It’s not uncommon for people to exaggerate on their resumes — or lie outright. While it’s not exactly breaking the law, there are still ramifications for both the potential employer and the job seeker who is lying.
In the wake of the COVID-19 pandemic, which has caused many to lose their jobs, desperate job seekers may feel more and more compelled to stretch the truth on their resumes. It’s rarely meant maliciously; it’s more an effort to help a person stand out in a crowded field where opportunities are scarce. But that doesn’t mean it’s harmless.
Employers want to be sure the people they’re hiring really have the skills and experience they say they have. As a recruiter, then, it’s necessary to spot resume fraud before a new hire walks in the door. Here are some useful tips to help you do just that:
Start With the Dates
While it is not always easy to tell if someone has lied on their resume, you can typically save yourself a lot of frustration down the line by carefully scrutinizing resumes at the start of the recruitment process.
Candidates lie for many reasons, but one of the most common motives is to cover up a patchy work history. That’s why you should pay careful attention to employment dates. A gap between roles could be insignificant, or it could be a candidate’s attempt to gloss over a job where they were fired for poor performance. Similarly, unclear time frames can be a major red flag. If a candidate is being vague with start and end dates, they may be trying to hide something.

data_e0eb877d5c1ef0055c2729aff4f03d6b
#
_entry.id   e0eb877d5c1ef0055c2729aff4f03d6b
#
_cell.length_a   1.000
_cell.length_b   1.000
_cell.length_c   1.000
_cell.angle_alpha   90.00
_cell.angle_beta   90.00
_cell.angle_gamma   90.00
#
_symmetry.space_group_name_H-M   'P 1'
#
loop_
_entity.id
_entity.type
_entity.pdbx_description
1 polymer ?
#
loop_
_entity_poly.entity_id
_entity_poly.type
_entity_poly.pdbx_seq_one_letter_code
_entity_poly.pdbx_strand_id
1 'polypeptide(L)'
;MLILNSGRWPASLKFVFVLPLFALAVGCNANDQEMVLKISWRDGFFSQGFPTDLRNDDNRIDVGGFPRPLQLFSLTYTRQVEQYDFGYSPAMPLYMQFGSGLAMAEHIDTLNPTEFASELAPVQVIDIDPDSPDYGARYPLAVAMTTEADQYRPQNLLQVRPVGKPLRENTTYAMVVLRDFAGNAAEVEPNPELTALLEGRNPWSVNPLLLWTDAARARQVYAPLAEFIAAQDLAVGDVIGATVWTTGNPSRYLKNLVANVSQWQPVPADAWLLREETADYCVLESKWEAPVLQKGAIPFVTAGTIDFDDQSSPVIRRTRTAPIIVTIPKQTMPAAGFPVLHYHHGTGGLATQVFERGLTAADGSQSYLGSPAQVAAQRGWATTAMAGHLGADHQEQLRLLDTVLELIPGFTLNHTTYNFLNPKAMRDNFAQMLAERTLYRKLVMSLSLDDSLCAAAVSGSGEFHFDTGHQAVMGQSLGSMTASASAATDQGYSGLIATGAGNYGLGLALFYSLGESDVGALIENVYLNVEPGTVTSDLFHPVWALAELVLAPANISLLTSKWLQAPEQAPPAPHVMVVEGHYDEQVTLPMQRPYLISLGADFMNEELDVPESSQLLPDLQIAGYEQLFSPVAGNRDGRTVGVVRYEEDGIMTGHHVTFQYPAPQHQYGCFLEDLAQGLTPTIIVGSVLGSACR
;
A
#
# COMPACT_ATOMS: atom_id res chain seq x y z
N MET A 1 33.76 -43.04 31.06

While employment gaps and unclear time lines aren’t reasons to immediately rule a candidate out, recruiters should be prepared to probe deeper into these things during the interview process to get the full story.
Use Social Media to Check for Consistency
You can find out an awful lot about a job seeker simply by searching for them on Facebook, Instagram, or LinkedIn. Most people willingly provide a lot of information about themselves on these platforms, which can possibly save you from making a bad hiring decision.
Of course, social media is not a 100 percent foolproof way of exposing resume fraud. People often present curated images on social media, but at the same time, candidates may offer some clues about their past employment. Such clues could help you verify the information on their resumes.
LinkedIn is the social media site most likely to contain the kind of information you’re looking for, so start there. Check to see whether the candidate’s listed skills and work history match with what they’ve written on their resume. Take a look at their connections, too, to see if they are really part of the networks they claim to participate in.
LinkedIn can also be a very useful way to confirm a candidate’s references are legitimate. Is the former manager they’ve listed as a reference really just a peer who was particularly fond of them? A quick LinkedIn search for the reference’s name should clear that up…